Reading time: 6 minutes
The Sino-Vietnamese war was a short, nasty conflict fought between China and Vietnam in early 1979. Largely forgotten by almost everybody including the belligerents, it was a side plot of the Sino-Soviet split, itself a sideshow to the Cold War. Let’s go over the events before, during and after the war to see what it was all about.
By Fergus O’Sullivan
Vietnam and China have a long history of conflict, but the Sino-Vietnamese war of 1979 is a little different. For one, it was short, lasting less than a month, and its goal was, well, a little murky. Depending on how you interpret events, you could call it a successful punitive expedition, a failed invasion or something else entirely.
The War In Context
What most historians agree on, though, is that the war is part of two other important historical movements: the Sino-Soviet split, which saw the two largest communist powers at each other’s throat, and the Indochina wars. Many historians will call this conflict the Third Indochina war, where the uprising against the French was the first and the war between North and South Vietnam was the second.
When studying these conflicts, the focus is usually on Vietnam: of the countries in South-East Asia, it’s the largest and most populous. It’s also the most famous, simply because the Americans fought there and they made many historical films depicting events there. However, there was fighting all over the area, including between the countries themselves.
The fight that sparked Chinese intervention was the invasion of Cambodia by Vietnam. Though the intentions of Vietnam weren’t entirely humanitarian in nature, it should be noted that the invasion ended the regime of Pol Pot, the madman who ran Cambodia from 1976 to 1979 and had at least 1.5 million of his countrymen murdered during that time.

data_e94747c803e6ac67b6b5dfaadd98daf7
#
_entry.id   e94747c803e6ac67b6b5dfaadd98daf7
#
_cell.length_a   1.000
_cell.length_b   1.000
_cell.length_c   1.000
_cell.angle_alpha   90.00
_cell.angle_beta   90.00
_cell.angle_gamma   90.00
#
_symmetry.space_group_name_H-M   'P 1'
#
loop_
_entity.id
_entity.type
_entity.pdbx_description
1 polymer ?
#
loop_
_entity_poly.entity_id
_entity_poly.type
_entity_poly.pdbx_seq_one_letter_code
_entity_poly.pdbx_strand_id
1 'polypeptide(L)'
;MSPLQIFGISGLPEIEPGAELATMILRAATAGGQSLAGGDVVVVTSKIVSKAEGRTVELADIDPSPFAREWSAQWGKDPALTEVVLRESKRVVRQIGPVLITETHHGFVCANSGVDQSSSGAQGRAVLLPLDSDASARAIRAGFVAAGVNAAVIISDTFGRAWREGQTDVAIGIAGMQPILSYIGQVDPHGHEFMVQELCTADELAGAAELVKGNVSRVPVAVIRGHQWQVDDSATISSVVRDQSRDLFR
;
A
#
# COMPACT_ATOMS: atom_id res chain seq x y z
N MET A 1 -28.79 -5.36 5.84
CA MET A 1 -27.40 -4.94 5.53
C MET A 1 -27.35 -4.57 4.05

Ties That Bind
Of course, you may wonder why China even cared about Vietnam invading Cambodia: this is where the Sino-Soviet split comes into play. Over the years between the death of Stalin — and particularly of Krushchev’s denunciation of the crimes perpetrated by the man of steel’s regime — the once warm relationship enjoyed by the two great communist states had cooled considerably.
In fact, what it had grown into was a little cold war all of its own between the two, with other communist states drawn into the orbit of one or the other. Due to China’s small geopolitical reach — in contrast to now — this battle was mostly fought in China’s backyard, Mongolia in the north and Indochina in the south.
In this mini-cold war, Laos and Cambodia’s regimes were backed by the Chinese, while Vietnam received help from the Soviet Union. It should be noted that though China offered some help, most of the firepower the Americans faced in Vietnam was supplied by the Soviets.
Naturally China wasn’t too enthused by having a Soviet-friendly country right next door, and having it then invade a friendly country and depose its leader especially irked Deng Xiaoping, the Chinese communist party chairman.
Vietnam was warned several times to knock it off, but, trusting in their powerful benefactor’s protection, they went right ahead and continued military action against Cambodia. This spurred China into action, and it invaded on February 7th 1979. The goal, ostensibly at least, was to force Vietnam to leave Cambodia.
The War Starts
The Sino-Vietnamese War of 1979 is often described as a border war, mainly because the fighting didn’t go more than a hundred kilometres from the border between the two countries, and it’s surprising how few men China committed to the fight. Figures are contested, but it was somewhere between 200,000 and 500,000 soldiers.